By Jaci Schneider, Opinion Editor
Although original plans for Thursday Chapel never materialized this semester, coordinators said they hope to offer one special Chapel in Chapel on the Hill or Hart Auditorium in the spring, as well as small-group Chapels.
Chapel has met in Moody Coliseum on Thursdays this semester even though coordinators had planned to have community-formation Chapels in three locations in addition to small-group Chapels. The locations proved too small for the number of students attending on Thursdays.
The new Thursday Chapel next semester will allow only a few hundred people to attend who are not in a small group.
“Once the room is full, people will either have to miss Chapel, or they will join a small group,” said Dr. Wayne Barnard, dean of Campus Life, in an e-mail.
Barnard said Mark Lewis, director of spiritual life and student ministries, will possibly lead Thursday Chapel next semester.
The three community-formation Chapels were supposed to be in Biblical Studies Building Room 114, Hart Auditorium and Cullen Auditorium; however, space in the three locations is limited, and attendance in Moody didn’t reach small enough numbers until too late in the semester, said Shane Hughes, Chapel coordinator.
On average this semester, about 1,370 students have attended Chapel in Moody on Thursdays, which Hughes said has gone well.
Because of the attendance, coordinators combined the three planned ideas for community-formation Chapels into the themes covered in Chapel in Moody.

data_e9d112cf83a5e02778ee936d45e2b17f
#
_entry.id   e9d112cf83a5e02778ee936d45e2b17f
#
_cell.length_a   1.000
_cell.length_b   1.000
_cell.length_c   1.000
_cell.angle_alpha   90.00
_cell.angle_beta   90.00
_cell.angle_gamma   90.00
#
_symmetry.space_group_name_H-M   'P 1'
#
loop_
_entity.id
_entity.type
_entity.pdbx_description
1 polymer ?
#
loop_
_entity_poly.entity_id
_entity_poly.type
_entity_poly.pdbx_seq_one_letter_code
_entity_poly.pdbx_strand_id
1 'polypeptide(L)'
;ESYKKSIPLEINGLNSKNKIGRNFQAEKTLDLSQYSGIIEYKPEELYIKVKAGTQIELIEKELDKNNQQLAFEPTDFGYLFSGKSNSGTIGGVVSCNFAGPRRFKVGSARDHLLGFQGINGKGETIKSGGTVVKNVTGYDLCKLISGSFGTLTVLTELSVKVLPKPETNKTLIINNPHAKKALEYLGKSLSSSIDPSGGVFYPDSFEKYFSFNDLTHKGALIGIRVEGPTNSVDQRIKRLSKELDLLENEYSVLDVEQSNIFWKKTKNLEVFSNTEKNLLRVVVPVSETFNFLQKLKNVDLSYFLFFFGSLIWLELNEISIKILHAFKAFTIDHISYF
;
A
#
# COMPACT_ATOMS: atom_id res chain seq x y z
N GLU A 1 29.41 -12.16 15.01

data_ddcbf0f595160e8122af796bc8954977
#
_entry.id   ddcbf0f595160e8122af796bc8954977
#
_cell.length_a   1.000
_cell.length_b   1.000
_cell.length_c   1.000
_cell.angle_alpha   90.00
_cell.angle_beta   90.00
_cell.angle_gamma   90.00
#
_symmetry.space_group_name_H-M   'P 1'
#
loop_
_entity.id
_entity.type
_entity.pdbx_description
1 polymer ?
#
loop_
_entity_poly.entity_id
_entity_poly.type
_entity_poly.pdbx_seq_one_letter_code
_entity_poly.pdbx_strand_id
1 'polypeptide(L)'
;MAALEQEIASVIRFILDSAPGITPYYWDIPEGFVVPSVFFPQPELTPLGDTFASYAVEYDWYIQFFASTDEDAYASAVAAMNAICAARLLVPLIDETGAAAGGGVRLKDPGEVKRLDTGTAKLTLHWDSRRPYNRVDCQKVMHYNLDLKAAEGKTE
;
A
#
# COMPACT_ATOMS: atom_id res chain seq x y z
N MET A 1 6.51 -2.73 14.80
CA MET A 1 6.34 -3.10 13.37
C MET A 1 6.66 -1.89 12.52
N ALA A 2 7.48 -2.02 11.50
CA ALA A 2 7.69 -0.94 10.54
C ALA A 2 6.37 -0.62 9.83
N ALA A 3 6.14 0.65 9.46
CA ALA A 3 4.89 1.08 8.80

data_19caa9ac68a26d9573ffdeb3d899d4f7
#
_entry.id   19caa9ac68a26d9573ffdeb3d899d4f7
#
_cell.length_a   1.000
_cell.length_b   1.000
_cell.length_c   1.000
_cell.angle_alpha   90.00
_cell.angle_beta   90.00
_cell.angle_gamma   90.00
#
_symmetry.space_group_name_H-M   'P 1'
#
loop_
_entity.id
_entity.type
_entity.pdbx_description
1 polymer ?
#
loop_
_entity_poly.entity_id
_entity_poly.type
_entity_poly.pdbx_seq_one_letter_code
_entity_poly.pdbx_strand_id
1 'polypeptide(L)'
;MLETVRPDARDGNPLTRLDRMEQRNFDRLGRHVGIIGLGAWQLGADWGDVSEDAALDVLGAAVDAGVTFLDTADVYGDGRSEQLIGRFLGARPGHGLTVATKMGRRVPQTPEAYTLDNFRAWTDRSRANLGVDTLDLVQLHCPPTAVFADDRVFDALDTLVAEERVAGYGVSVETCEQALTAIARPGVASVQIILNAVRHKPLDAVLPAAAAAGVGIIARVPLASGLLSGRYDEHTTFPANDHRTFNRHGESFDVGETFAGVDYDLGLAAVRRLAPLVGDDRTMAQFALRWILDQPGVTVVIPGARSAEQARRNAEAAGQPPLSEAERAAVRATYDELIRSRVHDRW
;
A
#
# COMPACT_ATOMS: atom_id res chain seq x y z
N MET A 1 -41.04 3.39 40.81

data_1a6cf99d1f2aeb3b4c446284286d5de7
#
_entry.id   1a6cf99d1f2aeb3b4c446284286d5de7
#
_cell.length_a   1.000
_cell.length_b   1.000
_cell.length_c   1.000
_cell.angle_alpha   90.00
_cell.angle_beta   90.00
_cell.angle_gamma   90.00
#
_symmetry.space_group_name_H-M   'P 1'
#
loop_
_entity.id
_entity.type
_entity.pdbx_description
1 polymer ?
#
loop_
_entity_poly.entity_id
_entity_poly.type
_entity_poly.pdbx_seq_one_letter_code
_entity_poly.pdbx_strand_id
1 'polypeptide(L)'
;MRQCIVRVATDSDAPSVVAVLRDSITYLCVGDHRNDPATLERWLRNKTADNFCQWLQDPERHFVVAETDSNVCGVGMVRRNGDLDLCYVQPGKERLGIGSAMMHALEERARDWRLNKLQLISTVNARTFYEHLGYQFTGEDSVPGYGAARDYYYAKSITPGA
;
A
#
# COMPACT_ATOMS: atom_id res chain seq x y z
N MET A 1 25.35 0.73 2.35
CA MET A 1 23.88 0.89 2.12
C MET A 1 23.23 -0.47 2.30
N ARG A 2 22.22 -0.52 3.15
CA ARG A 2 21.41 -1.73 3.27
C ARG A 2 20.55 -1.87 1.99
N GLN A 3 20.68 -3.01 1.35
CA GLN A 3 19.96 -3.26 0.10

“We rotated the three different ideas in and out of Moody,” Hughes said.
Professors and ministers gave testimonies of their faith and shared personal stories with students who met in Moody, Barnard said.
“Since we have been talking this semester about Life in the Spirit,” Barnard said, “it made sense to hear from people how God has worked such transformation in their lives. I think this has been a great thing.”
Hughes said he hopes to emphasize small-group Chapel next semester, at a time when more students will attend one because of Spring Break Campaigns.
“We want to encourage small-group Chapel and encourage new leadership in the student body,” Hughes said. “We’re going to try to move away from putting emphasis on Moody.”
This semester, 43 small-group Chapels met on Thursday, plus 30 Spring Break Campaign Chapels, which began early in November.
Hughes said small-group Chapels are important because people get to know each other; they learn names, meet new people and form bonds.
Barnard also stressed the importance of the community formed by small-group Chapel.
“These are excellent opportunities for students to be in fellowship in more intimate and sometimes meaningful ways,” Barnard said.